When Kayla Buell graduated college two years early and began working full time, she faced a whole new world of challenges. "I found myself thrown into this workplace where everyone was a lot older, and I didn't know what to do," she says. Her experiences inspired Buell to help the next crop of young professionals navigate the adult world—and so her blog Gen Y Girl was born. She then compiled some of her best advice into a book: Corporate Survival Guide For Your Twenties.
She spoke to Verizon about her personal experiences and offered her "been there, done that" thoughts for new grads entering the workforce.
Why do Millennials sometimes get a bad rap in the workplace?
There is a negative stereotype that young people are entitled and want everything handed to them right away. That could be true of some people, but it's not necessarily a generational thing. I know a lot of very hard-working young professionals. At the same time, I do feel that my generation is challenging some traditional norms like the 9-to-5 workplace, and they do express new ideas about work-life balance. That's where some traditional employers may get the wrong impression that they don't want to work. But it's not that at all. They just approach these issues differently.
So how can millennials overcome such stereotypes, and stand out in a good way?
It's important to work on your personal brand. You want to be in the driver's seat of what happens next in your career. One thing you can do is to make sure your LinkedIn account is always up to date. For me, I learned so much about HR and career planning that I started blogging about it. You can also make an online portfolio to showcase your work. The Internet and technology allow you to take control of your own personal brand.
What can you do in real life to make a good impression?
You have to learn how to be assertive, but it takes practice. It's a learned behavior and it takes courage to have grown-up conversations with your bosses. I was nervous and soft-spoken at first, but the more I practiced it, the better I became. You don't have to be rude—I would never advocate that. But you should know your worth, and know that you should be respected whether you're 18 or 40. Don't be afraid to voice your opinions just like any other adult in the workplace.
How has technology helped you advance your career?
It is a shocker when you start an adult life, because you have a lot less free time than you did when you had a college student schedule. It can be challenging. What worked for me was trying to find spots in your day to maximize your time. Technology helped me with that since I can bring my work with me on the go. During my lunch break, and before work, I found time to be productive and I was even able to write my book in three months. I've learned how to monitor the free time I have, and track it so I'm not wasting hours on Instagram and Facebook.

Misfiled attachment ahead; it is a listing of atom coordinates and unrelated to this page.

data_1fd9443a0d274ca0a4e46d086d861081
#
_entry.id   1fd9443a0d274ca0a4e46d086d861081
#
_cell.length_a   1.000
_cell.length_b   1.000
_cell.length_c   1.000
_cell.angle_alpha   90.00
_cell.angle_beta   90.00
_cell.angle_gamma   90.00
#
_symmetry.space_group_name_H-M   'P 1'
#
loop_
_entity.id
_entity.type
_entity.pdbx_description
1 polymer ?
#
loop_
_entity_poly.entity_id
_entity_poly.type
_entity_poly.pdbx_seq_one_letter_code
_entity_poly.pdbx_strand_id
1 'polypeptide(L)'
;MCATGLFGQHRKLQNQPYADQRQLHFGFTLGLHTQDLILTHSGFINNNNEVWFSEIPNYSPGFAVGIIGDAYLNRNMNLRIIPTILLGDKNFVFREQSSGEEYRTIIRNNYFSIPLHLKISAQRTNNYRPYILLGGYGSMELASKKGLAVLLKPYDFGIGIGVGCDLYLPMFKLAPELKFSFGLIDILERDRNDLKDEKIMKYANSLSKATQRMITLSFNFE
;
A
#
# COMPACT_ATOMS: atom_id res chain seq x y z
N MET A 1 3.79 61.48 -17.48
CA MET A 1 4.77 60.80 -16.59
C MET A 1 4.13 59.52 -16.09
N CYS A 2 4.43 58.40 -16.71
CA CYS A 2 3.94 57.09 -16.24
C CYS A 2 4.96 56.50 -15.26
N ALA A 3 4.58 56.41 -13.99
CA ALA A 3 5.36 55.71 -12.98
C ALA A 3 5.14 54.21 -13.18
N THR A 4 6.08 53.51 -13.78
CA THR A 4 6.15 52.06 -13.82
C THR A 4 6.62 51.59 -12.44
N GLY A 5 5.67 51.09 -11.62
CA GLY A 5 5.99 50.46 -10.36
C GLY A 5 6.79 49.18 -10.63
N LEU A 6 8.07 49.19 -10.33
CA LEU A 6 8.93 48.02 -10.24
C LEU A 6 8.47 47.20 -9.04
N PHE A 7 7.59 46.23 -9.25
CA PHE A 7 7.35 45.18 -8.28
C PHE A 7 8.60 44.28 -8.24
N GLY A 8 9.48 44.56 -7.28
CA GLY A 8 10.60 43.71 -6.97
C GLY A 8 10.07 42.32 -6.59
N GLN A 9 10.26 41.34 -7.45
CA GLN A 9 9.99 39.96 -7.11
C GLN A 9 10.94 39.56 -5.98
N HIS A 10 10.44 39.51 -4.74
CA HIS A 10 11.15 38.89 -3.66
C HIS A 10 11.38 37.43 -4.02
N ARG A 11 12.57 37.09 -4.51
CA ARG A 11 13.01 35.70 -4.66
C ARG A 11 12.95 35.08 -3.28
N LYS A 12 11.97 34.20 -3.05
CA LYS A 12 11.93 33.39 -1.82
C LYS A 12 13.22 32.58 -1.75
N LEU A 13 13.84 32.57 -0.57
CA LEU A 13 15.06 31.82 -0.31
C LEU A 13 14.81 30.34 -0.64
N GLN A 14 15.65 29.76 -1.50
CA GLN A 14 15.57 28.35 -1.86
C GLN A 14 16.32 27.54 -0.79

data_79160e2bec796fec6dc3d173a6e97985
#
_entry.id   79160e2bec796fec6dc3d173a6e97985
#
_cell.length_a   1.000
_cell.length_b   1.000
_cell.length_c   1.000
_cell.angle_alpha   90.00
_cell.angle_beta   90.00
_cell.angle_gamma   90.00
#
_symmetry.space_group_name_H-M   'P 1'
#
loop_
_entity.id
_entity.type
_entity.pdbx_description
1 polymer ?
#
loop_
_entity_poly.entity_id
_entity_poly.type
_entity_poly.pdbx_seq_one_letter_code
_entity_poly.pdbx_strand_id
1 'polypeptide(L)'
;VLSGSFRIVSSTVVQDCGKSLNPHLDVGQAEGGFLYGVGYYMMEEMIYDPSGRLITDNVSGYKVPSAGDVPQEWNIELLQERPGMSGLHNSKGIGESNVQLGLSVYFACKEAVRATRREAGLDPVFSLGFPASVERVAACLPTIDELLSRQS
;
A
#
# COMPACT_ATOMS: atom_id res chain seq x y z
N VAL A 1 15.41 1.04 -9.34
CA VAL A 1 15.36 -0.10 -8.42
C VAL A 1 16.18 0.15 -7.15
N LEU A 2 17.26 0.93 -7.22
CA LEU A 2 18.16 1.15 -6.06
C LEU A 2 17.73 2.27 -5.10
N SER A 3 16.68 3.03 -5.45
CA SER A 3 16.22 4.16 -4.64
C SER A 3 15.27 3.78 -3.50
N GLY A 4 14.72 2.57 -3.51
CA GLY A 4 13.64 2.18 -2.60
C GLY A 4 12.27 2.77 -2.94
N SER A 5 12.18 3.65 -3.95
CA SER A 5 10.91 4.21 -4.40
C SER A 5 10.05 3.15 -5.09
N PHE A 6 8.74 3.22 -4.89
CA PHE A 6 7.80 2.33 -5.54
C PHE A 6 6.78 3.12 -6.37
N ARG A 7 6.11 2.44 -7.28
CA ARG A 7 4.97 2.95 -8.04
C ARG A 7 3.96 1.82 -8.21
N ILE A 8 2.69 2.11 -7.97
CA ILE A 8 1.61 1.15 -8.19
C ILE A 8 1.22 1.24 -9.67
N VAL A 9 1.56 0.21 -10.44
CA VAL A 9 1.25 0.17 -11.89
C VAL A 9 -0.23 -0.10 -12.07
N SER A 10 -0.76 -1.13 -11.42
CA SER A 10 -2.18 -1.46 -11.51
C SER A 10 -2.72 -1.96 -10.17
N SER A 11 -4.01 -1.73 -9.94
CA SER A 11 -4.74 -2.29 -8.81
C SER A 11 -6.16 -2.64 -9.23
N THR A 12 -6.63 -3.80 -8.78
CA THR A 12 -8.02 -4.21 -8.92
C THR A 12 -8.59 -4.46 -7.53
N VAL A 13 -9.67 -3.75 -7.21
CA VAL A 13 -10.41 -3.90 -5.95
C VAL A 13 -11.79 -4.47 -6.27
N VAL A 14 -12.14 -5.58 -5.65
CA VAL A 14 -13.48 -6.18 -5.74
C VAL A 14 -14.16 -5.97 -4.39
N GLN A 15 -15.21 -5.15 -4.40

What are your best networking strategies?
Whether you do it in a traditional face-to-face or in a digital way, you should be meeting other people. Any effort you make to meet like-minded people in your industry is a type of networking. It should be outside of your immediate workplace. There are lots of established industry organizations, and major cities usually have groups or chapters where members can meet or have mixers. Even if you are more introverted, there are tons of Facebook and LinkedIn groups where you can share experiences, or you can send a quick tweet to someone doing interesting work.
Do you have any tech tips you think all recent grads should apply?
Responding to opportunities as soon as they arise can be a great way to stand out and attract the attention of job recruiters. Getting job alerts on your smart watch is one way to stay connected without being tethered to a desk. Reliable wifi is a must when you’re job hunting or working remotely. As is a familiarity with video chatting, since video interviews and conferences are becoming more and more common.
Any other real world tips for Millennials?
There are a lot who grads who think they are going to make $100,000 right out of college. Those salary expectations are usually very unrealistic if you have no experience in an industry, and a lot of young people struggle with that. Also, some people tend to have priorities in the wrong places, and there isn't a lot of saving going on. If money is tight at first, even saving $20 a month is better than nothing at all, and if you can start putting money into a 401k right away, even better—compound interest is a beautiful thing.
What is the most important piece of advice that helped you survive your first few years of adulting?
Just be resilient. You're going to face rejection, have people telling you no, have people who don't call you back, or apply for promotions and get turned down. The best thing to remember is keep on going. Too many people let their egos get in the way and end up quitting, but if you keep going after goals, eventually you'll get there.